Before fleshing that out, I want to acknowledge the dilemma of convincing people about pretty much anything at all. It isn’t the soundness of reasoning or logic that convinces, but rather the ability to connect with people emotionally.
I have struggled for as long as I can remember with low self-esteem in certain areas of my life. While I tend to dangerously over-compensate with extreme confidence in other areas, I nonetheless have been wounded and timid when it comes to certain emotional aspects of my self-understanding.
I therefore humbly observe that many brothers and sisters I know who count themselves Reformed seem to deeply believe variations of the idea: “God, I suck.”
I see a lot of self-hatred eminating from Reformed people; a lot of emotional wounds that are buried beneath the surface; a lot of hurts and self-doubt that make the belief in resting solely on God’s power and choice incredibly comforting. Thus, in a lot of ways these good people are emotionally compelled to accept this belief system, and I can’t fault that. I get it.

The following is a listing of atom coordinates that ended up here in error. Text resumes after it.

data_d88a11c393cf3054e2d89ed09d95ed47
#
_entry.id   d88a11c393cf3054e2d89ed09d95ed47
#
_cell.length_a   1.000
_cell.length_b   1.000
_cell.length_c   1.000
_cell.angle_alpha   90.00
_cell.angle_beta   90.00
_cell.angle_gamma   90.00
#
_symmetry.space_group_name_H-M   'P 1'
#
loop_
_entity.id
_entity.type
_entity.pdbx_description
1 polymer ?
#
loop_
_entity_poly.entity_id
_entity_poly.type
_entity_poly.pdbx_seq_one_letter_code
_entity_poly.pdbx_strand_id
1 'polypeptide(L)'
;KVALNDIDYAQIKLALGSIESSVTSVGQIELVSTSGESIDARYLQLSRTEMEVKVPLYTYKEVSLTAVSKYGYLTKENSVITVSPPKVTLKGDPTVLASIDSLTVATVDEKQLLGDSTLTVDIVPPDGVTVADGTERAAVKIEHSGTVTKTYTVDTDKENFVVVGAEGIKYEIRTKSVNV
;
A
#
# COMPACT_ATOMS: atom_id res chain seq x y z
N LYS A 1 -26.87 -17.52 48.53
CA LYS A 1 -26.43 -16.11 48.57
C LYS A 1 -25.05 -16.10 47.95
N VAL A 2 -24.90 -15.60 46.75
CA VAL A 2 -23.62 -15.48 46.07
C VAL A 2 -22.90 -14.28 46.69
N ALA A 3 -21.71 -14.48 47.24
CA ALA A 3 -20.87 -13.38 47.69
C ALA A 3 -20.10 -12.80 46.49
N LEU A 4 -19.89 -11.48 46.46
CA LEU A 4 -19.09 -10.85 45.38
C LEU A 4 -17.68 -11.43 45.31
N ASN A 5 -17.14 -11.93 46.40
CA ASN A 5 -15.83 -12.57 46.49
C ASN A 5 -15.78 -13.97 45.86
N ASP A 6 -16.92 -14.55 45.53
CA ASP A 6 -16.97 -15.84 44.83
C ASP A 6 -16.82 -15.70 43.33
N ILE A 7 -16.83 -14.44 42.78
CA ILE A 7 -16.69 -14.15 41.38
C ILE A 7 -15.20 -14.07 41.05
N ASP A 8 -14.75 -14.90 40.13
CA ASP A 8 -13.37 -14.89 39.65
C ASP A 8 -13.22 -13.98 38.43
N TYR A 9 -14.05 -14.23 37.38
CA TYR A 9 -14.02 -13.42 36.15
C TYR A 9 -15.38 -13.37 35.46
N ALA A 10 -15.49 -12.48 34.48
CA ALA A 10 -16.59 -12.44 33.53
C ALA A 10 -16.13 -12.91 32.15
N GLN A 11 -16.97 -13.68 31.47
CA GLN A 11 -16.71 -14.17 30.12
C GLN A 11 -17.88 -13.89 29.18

I also get that, on the flip side, there are a lot of non-Reformed Christians who are pricks; Christians who make non-Reformed beliefs look like the height of arrogance and pride. They can become easily obsessed with works righteousness. In numerous cases they suffer from emotional wounds of a different sort.
I’ve found that there are few things in life that are completely black and white (don’t get me wrong, some things certainly are). Typically, the truth lies within the middle of the extremes.
So what does scripture state regarding human nature? The beginning of Genesis shows that all God made is “very good.” Humanity is created in God’s image. Nothing states or suggests that these ontologically change because of the Fall.
To very briefly touch on being an “image” of God: there can be no doubt that scripture is in awe of God’s nature. He is love; He is beauty; He is the source of all that is good. There literally aren’t enough praises to be said or sung about God from scripture’s perspective – if man would not praise Him, the rocks would cry out. Regardless of how one understands what an “image” is, there is no doubt it is directly and intimately connected to its source.
Thus humanity is very good in its essence and is an echo of the most wonderful Person there is. There is nothing but really good things stated and no implication that the Fall changed these core realities.